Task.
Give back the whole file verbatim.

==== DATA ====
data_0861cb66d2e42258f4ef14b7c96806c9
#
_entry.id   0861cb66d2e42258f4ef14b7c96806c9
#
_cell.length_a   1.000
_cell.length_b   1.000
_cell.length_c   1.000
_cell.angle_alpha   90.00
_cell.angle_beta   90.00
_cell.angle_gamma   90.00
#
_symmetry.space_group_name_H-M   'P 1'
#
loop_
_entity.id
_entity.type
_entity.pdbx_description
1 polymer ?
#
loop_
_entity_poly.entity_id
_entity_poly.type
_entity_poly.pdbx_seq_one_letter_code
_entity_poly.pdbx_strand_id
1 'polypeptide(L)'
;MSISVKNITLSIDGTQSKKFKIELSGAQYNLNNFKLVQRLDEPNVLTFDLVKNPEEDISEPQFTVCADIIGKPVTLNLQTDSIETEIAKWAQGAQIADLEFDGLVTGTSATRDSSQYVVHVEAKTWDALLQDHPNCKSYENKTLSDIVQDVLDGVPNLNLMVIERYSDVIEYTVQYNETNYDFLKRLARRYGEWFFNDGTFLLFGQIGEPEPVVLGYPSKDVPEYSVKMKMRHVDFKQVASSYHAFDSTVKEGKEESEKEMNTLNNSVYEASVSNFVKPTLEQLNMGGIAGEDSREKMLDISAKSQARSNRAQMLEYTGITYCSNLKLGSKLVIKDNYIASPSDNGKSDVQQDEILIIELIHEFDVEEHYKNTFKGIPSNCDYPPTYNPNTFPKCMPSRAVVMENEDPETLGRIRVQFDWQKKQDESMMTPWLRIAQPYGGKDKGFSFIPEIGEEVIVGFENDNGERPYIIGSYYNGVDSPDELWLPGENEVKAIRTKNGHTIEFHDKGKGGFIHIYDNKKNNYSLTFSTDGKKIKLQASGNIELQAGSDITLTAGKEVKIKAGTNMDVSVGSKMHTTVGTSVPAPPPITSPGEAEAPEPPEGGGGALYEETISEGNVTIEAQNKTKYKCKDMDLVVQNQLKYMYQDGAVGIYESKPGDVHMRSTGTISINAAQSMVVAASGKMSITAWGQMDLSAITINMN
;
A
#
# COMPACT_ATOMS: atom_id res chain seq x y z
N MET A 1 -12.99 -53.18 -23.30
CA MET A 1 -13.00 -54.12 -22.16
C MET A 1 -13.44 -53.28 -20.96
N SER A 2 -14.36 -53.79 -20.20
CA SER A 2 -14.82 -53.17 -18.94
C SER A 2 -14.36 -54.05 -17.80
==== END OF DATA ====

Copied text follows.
data_0861cb66d2e42258f4ef14b7c96806c9
#
_entry.id   0861cb66d2e42258f4ef14b7c96806c9
#
_cell.length_a   1.000
_cell.length_b   1.000
_cell.length_c   1.000
_cell.angle_alpha   90.00
_cell.angle_beta   90.00
_cell.angle_gamma   90.00
#
_symmetry.space_group_name_H-M   'P 1'
#
loop_
_entity.id
_entity.type
_entity.pdbx_description
1 polymer ?
#
loop_
_entity_poly.entity_id
_entity_poly.type
_entity_poly.pdbx_seq_one_letter_code
_entity_poly.pdbx_strand_id
1 'polypeptide(L)'
;MSISVKNITLSIDGTQSKKFKIELSGAQYNLNNFKLVQRLDEPNVLTFDLVKNPEEDISEPQFTVCADIIGKPVTLNLQTDSIETEIAKWAQGAQIADLEFDGLVTGTSATRDSSQYVVHVEAKTWDALLQDHPNCKSYENKTLSDIVQDVLDGVPNLNLMVIERYSDVIEYTVQYNETNYDFLKRLARRYGEWFFNDGTFLLFGQIGEPEPVVLGYPSKDVPEYSVKMKMRHVDFKQVASSYHAFDSTVKEGKEESEKEMNTLNNSVYEASVSNFVKPTLEQLNMGGIAGEDSREKMLDISAKSQARSNRAQMLEYTGITYCSNLKLGSKLVIKDNYIASPSDNGKSDVQQDEILIIELIHEFDVEEHYKNTFKGIPSNCDYPPTYNPNTFPKCMPSRAVVMENEDPETLGRIRVQFDWQKKQDESMMTPWLRIAQPYGGKDKGFSFIPEIGEEVIVGFENDNGERPYIIGSYYNGVDSPDELWLPGENEVKAIRTKNGHTIEFHDKGKGGFIHIYDNKKNNYSLTFSTDGKKIKLQASGNIELQAGSDITLTAGKEVKIKAGTNMDVSVGSKMHTTVGTSVPAPPPITSPGEAEAPEPPEGGGGALYEETISEGNVTIEAQNKTKYKCKDMDLVVQNQLKYMYQDGAVGIYESKPGDVHMRSTGTISINAAQSMVVAASGKMSITAWGQMDLSAITINMN
;
A
#
# COMPACT_ATOMS: atom_id res chain seq x y z
N MET A 1 -12.99 -53.18 -23.30
CA MET A 1 -13.00 -54.12 -22.16
C MET A 1 -13.44 -53.28 -20.96
N SER A 2 -14.36 -53.79 -20.20
CA SER A 2 -14.82 -53.17 -18.94
C SER A 2 -14.36 -54.05 -17.80